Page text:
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Why He Rides

Brian Toone has conquered Alabama’s highest peaks and finished a cross-country race in 10 days. But sometimes he just wants to enjoy the scenery.

Written by Rosalind Fournier

Ask Brian Toone, a highly competitive cyclist known for conquering some of the most challenging rides and races in the country, about the moment he really fell in love with the sport. The answer might surprise you. It isn’t about finishing his first tough race, breaking a record, or even besting an archrival.

Instead, Toone thinks back to his first day at college. “Here I was, an 18-year-old freshman at Clemson University, never having been away from home for very long at all,” he remembers. “I realized, I’m on my own. This is up to me now, and I have to make my own way forward.” In that moment, he grabbed his bike and just started riding. “I didn’t know the roads or the area at all. But I rode out towards the mountains, and as soon as I saw them, I thought, ‘This is perfect.’ It just seemed like this was what I was going to enjoy doing.

“It was that sense of adventure—all these new roads, all these things and places to explore—that has really kept me interested over the years.”

Now an assistant professor of mathematics and computer science at Samford University, Toone still has a love of exploring new places on his bike, but over the course of his cycling career he’s added to that a hunger for pushing himself to extreme limits. While still at Clemson, he remembers going along to train with a friend who was preparing for a big race. “I ended up doing a few 200-mile rides in the mountains,” Toone says. “I loved the challenge of that. Can I finish this ride? Can I climb this mountain? Those were always big draws for me.”

Eventually he stepped up from training buddy to becoming a major figure on the cycling circuit himself—racing almost every weekend, in locations all over the Southeast as well as farther away, to Washington, D.C.; Pennsylvania; Ohio and elsewhere. But Toone’s biggest accomplishment to date has been competing in the Race Across America (RAAM), which starts in Oceanside, California and finishes in Annapolis, Maryland. That’s 3,000 miles across 12 states, with three major mountain ranges along the route (Sierra, Rocky, and Appalachian). Toone competed in the race in both 2015 and again in 2017—finishing seventh and fourth, respectively. To hit that fourth-place win (third in his category), Toone managed to finish the entire race in a mere 10 days, riding on average 26 hours straight, sleeping a couple of hours and then getting back on the bike. In total, he covered at least 300 miles a day.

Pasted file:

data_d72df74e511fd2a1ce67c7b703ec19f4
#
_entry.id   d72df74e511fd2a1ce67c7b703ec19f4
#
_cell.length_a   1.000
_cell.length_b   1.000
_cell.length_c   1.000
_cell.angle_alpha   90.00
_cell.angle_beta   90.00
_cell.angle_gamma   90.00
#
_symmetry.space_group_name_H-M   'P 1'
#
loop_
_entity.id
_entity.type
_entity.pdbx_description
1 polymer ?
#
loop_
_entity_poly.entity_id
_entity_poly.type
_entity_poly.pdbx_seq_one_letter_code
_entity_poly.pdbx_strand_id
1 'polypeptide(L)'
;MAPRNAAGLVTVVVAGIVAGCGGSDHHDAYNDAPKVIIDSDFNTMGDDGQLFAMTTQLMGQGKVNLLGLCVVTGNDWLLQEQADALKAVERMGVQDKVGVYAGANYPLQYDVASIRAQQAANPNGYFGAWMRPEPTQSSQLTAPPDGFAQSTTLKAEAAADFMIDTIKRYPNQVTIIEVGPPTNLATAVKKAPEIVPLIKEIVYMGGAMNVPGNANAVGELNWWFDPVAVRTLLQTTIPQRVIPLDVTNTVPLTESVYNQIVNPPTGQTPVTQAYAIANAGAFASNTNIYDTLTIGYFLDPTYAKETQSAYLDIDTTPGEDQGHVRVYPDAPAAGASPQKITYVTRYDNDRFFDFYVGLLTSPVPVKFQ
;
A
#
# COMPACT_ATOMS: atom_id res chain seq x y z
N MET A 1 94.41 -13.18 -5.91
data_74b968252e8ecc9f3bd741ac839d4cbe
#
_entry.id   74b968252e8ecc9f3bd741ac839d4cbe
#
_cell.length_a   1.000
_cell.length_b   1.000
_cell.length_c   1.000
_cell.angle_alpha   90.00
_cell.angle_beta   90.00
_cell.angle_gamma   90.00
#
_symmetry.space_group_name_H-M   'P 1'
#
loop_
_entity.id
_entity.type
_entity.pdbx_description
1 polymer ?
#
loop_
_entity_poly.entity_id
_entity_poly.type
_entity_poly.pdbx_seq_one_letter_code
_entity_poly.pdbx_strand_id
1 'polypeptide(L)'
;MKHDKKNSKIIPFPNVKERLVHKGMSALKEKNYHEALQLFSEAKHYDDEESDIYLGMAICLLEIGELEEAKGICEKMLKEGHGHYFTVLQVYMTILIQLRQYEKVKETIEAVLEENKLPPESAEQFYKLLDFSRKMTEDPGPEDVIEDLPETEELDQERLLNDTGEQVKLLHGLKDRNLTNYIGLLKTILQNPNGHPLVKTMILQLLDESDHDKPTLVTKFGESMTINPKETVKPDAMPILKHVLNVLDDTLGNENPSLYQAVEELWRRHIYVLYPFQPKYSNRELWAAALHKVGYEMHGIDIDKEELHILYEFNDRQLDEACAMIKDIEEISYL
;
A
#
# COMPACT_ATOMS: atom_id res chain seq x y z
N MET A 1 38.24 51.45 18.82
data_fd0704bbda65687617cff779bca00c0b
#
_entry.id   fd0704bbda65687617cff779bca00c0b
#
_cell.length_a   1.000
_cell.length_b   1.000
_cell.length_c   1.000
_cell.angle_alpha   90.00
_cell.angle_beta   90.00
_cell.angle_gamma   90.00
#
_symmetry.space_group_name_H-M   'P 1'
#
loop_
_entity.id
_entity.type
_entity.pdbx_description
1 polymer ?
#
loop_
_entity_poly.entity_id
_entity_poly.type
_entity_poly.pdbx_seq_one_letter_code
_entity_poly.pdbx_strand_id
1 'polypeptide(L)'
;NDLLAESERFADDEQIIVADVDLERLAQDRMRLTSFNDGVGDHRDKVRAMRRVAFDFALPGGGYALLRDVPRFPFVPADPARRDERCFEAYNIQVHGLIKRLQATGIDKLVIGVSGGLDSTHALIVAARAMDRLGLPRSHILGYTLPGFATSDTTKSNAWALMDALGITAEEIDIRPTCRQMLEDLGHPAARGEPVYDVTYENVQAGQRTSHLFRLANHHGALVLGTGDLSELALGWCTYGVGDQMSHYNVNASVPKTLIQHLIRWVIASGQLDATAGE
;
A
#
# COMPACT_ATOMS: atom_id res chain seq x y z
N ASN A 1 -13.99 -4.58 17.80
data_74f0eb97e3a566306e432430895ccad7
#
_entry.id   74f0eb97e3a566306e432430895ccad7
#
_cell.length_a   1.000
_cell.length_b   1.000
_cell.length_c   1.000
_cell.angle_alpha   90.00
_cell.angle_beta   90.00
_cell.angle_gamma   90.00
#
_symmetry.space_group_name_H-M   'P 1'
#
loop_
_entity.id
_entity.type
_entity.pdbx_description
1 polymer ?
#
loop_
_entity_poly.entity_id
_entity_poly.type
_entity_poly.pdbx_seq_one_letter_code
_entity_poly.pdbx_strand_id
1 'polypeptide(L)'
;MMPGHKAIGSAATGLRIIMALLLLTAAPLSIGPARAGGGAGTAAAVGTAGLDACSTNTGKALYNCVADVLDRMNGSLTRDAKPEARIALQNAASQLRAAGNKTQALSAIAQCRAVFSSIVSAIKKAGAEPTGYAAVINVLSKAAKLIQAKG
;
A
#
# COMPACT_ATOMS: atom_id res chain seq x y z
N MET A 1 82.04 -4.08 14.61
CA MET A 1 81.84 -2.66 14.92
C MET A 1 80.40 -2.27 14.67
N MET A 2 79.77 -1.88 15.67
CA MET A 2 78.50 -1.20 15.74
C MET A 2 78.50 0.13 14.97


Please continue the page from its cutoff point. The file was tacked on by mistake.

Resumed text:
Though it was clearly a singular accomplishment, he gives much of the credit to the backup crew every cyclist is required to bring along. “I wasn’t out there by myself,” Toone says. “There have to be at least four people following behind you in a car, and that really helps. You couldn’t ride across the country that fast unless you had a good support team like that helping you, supplying your nutrition, washing clothes and handing you food. You just have to ride, and they take care of everything else.”

On top of that, the race presented an opportunity to raise money and awareness for the Hope for Gabe Foundation, which is dedicated to finding a cure for Duchenne muscular dystrophy, a genetic neuro-muscular disorder. The foundation is named for Gabe Griffin, a local child who has the disease and whose family Toone has gotten to know well over the years. People were invited to sponsor at least a mile of Toone’s race for the cause, and ultimately they raised $40,000.

Toone plans to wait a few years before attempting the RAAM again. In fact, for now he’s committing to fewer races in general, spending his time instead getting reacquainted with how he fell in love with the sport to begin with.

“I still enjoy exploring,” he says. “I plot out routes, and one of my favorite things right now is trying to find abandoned bridges and old roads. A good example is Garden City, a small town on Hwy. 31 just south of Hanceville. The Mulberry Fork of the Warrior River is right there, and you can look over and see where the old bridge is still there, on old Hwy. 31. It’s kind of a fun look back in history.

“So I’m still finding all these interesting things when I’m out on a ride that you wouldn’t normally see from a car.” •


Briane Toone is the official ambassador of the Cheaha Challenge ULTRA Gran Fondo, held every May and considered the most difficult ride in the state. The Cheaha Challenge Gran Fondo Century Ride covers 100 miles with almost 10,000 feet of climbing and is the only qualifier in the U.S. for the UCI Gran Fondo World Championships. For truly hard-core riders, though, there’s also the Cheaha Challenge ULTRA—a 126-mile ride with 13,000 feet of climbing. Only those who actually finish can take home the coveted ULTRA t-shirt. The others are burned, the ashes sent back to the participants with a note that says, “Enclosed are the ashes of your finisher shirt. Better luck next year.”

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